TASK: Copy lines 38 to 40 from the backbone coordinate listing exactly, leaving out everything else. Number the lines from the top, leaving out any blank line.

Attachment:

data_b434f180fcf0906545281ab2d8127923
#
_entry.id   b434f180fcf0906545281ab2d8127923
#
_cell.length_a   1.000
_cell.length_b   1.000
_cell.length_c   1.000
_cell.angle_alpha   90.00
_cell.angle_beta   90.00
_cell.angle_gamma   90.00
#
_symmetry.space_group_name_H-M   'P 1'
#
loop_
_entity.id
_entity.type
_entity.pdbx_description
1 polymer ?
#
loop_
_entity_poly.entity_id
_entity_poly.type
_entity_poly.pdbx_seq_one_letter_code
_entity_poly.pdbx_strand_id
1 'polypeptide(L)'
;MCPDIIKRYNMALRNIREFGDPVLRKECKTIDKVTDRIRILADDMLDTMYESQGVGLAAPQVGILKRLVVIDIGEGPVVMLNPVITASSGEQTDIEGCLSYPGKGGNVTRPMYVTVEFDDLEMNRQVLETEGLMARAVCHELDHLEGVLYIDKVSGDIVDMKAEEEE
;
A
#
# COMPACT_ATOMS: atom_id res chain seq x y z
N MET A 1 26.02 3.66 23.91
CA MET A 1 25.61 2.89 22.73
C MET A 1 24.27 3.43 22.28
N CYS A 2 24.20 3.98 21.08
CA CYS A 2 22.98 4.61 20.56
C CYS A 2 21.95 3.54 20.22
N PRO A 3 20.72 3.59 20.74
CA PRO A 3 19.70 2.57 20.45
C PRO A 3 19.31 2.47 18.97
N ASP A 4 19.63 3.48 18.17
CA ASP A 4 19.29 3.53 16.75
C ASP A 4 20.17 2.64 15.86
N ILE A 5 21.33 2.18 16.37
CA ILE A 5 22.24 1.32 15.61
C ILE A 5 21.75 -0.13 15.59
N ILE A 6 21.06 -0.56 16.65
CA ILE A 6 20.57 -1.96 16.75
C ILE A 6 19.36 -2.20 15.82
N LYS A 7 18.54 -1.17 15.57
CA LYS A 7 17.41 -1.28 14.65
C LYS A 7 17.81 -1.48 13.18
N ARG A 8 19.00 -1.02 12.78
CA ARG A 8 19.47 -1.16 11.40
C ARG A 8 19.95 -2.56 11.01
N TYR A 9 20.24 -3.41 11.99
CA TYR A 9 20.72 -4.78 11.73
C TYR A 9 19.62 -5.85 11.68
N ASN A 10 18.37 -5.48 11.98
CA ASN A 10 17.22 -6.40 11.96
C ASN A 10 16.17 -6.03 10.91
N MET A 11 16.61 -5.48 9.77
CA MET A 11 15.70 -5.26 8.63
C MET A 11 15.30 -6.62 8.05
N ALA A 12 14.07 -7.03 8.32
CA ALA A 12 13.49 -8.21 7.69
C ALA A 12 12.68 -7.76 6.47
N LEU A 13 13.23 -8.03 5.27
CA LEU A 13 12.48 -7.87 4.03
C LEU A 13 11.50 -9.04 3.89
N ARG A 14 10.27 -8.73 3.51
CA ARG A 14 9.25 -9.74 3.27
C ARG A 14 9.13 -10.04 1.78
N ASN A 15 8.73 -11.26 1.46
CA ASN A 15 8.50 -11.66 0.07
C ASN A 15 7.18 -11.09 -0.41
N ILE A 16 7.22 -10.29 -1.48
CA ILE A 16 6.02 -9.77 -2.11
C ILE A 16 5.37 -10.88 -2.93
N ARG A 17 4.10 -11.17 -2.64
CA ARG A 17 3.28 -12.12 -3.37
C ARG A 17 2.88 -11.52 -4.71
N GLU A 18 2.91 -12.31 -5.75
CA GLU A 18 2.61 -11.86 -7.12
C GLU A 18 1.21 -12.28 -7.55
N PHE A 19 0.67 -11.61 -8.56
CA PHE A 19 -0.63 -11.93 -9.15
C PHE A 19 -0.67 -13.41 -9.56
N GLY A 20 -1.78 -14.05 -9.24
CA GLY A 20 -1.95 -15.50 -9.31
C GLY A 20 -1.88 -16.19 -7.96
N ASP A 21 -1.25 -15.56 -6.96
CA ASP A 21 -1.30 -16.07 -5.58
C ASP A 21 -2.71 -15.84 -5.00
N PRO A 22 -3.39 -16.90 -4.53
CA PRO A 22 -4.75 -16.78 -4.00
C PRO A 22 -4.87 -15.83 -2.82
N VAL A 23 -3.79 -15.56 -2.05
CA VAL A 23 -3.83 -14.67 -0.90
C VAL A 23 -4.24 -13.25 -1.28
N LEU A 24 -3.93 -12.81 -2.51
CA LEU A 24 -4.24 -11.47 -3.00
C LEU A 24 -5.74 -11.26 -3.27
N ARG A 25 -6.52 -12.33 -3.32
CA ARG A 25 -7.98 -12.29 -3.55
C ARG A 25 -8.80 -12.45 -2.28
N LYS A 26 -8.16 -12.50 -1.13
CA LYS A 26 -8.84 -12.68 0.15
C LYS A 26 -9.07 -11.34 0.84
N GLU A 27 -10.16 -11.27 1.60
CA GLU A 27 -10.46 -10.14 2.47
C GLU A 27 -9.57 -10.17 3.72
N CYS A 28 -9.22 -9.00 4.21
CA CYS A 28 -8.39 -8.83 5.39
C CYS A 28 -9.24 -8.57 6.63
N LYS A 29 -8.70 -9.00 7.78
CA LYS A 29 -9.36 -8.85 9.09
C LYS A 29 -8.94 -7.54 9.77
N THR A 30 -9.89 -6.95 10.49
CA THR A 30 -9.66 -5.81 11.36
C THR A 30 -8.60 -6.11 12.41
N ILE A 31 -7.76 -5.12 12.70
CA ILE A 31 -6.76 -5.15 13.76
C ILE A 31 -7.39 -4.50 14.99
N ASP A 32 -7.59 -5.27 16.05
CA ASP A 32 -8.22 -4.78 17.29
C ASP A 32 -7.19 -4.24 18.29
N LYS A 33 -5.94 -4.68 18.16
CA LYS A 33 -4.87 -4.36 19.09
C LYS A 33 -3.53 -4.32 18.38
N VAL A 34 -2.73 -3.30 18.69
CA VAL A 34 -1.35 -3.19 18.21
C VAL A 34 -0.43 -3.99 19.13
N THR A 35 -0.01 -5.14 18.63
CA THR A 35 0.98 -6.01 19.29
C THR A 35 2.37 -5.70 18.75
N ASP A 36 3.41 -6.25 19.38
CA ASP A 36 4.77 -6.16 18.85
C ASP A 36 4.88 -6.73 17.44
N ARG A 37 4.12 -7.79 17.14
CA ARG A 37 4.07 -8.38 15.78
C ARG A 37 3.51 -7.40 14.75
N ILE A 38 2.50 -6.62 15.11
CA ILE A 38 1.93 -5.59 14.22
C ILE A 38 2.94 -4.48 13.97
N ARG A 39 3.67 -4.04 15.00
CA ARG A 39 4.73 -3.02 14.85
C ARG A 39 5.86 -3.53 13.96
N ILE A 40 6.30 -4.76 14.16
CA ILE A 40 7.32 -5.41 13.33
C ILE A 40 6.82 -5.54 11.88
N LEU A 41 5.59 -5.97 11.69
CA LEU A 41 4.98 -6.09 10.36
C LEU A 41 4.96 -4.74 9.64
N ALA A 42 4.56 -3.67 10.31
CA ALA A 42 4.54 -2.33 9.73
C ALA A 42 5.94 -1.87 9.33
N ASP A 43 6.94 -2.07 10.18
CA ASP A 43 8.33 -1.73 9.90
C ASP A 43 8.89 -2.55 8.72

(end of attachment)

CA PRO A 3 19.70 2.57 20.45
C PRO A 3 19.31 2.47 18.97
N ASP A 4 19.63 3.48 18.17